US court papers allege that three directors of UK firms tried to break embargo by selling thousands of Chinese assault rifle parts
Gary Hyde is accused of trying to break the US arms embargo on China.
The shadowy world of Britain's arms dealers has been thrust into the spotlight after the directors of two companies based in York and Kent were charged with conspiring to illegally export to the US hundreds of thousands of rounds of ammunition for AK-47 assault rifles in breach of an American embargo.
Court documents filed in the US claim that British businessman Gary Hyde and his associate Karl Kleber fraudulently imported more than 5,000 Chinese-produced AK-47 drum magazines into the US from the UK via Germany.
The alleged deal backfired, however, after US agents received a tip-off that the drums, each of which holds 75 rounds, had come from China, the subject of a US import ban on weapons.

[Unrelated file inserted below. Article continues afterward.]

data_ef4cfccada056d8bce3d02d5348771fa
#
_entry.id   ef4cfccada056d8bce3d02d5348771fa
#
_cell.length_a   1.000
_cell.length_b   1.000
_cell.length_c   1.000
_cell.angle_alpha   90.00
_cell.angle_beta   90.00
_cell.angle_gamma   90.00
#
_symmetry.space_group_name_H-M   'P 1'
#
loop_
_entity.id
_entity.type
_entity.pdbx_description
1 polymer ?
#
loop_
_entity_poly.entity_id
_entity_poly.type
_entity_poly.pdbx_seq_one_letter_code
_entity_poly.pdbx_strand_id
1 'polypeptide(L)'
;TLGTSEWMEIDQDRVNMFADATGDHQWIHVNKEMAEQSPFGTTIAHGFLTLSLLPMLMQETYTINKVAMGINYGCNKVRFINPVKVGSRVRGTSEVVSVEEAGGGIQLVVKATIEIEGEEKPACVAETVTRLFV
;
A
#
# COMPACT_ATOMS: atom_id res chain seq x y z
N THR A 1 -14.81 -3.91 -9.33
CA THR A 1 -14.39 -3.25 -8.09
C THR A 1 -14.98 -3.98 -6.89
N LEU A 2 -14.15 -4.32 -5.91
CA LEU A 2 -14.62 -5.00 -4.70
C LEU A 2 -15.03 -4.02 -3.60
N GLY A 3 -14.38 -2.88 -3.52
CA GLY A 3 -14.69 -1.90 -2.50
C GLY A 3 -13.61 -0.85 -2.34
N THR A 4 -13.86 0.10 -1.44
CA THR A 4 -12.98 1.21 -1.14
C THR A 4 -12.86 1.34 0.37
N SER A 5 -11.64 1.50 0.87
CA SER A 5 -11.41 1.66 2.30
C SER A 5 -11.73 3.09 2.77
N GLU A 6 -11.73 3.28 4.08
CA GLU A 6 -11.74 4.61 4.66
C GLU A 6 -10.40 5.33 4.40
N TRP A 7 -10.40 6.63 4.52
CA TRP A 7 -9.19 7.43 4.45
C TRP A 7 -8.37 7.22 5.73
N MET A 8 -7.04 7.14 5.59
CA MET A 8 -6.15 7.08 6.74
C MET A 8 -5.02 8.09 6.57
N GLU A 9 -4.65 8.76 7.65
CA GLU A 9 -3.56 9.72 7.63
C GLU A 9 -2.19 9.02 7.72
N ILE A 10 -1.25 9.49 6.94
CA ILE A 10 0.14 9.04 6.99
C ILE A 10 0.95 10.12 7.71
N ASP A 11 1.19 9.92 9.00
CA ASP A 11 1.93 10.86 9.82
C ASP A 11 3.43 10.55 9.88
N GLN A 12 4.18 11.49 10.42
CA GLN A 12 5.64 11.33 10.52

The complex nature of the alleged deal, made via a multitude of companies based in several countries, provides a rare insight into the byzantine world of international arms brokers, which critics maintain is insufficiently monitored by western governments. "It's a deeply alarming case that demonstrates yet again why arms brokering, small arms and ammunition trafficking must be at the heart of efforts to secure a new global arms trade treaty," said Oliver Sprague, UK arms programme director at Amnesty International.